The principal at Bellview Elementary in Ashland, Oregon has received this letter from the folks at Liberty Counsel instructing her that it’s perfectly appropriate to allow a Christmas tree at school. The principal took down the school’s Giving Tree, listeners to the Victoria Taft Show Friday will know, because a parent complained that the tree was a religious symbol. In its place she put two snowmen. This is what the Liberty Counsel said of the old switcheroo:
…the Establishment Clause also prohibits government from being hostile to religion. Selecting one legal holiday for negative treatment and special restrictions solely because it has some relgious aspect clearly demonstrates hostility to religion, generally, and Christianity, particularly, thereby violating the Establishment Clause. You have stated that the Christmas tree was taken down because it was a religious symbol and you did not want to make any students feel unwelcome. Such viewpoint discrimination can not withstand Constitutional scrutiny.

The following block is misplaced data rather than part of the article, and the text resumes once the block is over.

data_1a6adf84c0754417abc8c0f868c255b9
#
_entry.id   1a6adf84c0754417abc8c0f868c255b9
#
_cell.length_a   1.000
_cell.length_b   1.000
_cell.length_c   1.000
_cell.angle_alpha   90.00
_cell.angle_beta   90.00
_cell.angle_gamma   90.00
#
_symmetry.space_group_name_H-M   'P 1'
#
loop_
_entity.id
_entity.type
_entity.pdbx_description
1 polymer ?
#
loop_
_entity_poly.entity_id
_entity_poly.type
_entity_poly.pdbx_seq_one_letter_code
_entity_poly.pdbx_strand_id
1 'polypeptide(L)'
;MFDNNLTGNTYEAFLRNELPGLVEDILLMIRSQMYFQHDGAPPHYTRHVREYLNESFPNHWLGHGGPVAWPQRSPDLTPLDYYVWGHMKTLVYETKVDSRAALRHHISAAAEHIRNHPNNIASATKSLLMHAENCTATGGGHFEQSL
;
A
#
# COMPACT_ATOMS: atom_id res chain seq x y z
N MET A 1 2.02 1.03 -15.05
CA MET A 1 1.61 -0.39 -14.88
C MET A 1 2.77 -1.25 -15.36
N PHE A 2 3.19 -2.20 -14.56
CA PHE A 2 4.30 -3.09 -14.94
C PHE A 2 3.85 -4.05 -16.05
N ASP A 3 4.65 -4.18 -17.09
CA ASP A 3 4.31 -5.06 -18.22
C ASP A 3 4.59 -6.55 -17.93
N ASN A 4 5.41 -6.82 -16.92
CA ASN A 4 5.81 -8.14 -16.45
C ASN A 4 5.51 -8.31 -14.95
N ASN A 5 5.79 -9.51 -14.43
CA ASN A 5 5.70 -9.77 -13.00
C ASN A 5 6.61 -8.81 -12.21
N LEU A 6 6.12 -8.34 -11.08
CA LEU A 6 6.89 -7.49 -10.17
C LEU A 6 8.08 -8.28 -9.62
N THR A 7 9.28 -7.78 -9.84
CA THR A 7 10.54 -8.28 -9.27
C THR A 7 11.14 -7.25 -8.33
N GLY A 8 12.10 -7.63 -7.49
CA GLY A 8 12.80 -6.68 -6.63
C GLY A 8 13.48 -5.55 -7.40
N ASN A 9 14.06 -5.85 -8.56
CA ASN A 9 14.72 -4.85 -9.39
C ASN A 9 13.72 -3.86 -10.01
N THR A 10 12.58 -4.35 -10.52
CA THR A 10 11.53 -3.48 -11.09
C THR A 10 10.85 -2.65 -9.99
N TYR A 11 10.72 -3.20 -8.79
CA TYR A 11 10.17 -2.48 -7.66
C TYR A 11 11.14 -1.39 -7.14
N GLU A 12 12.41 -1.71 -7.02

We write to request that you immediately replace the snowmen with the original display, the Chrstimas tree.
The Liberty Counsel also sent the Ashland school principal a legal memorandum on what’s acceptable in the public square and schools at Christmas (here). The following is part of a summary of what’s acceptable,
Public schools are not religion-free zones. Classroom discussion of the religious aspects of
the holidays is permissible. A holiday display in a classroom may include a nativity scene or other
religious imagery so long as the context also includes secular symbols. A choral performance may include religious songs. Indeed, the majority of the songs may be religious so long as the
performance also includes secular holiday songs. If the students select their own songs independent of the direction of school officials, then there is no requirement that the songs include secular numbers.
Students may distribute religious Christmas cards to their classmates during noninstructional
time, before or after school or between classes. If the students are not required to dress in uniform, then they may wear clothing with religious words or symbols or don religious jewelry.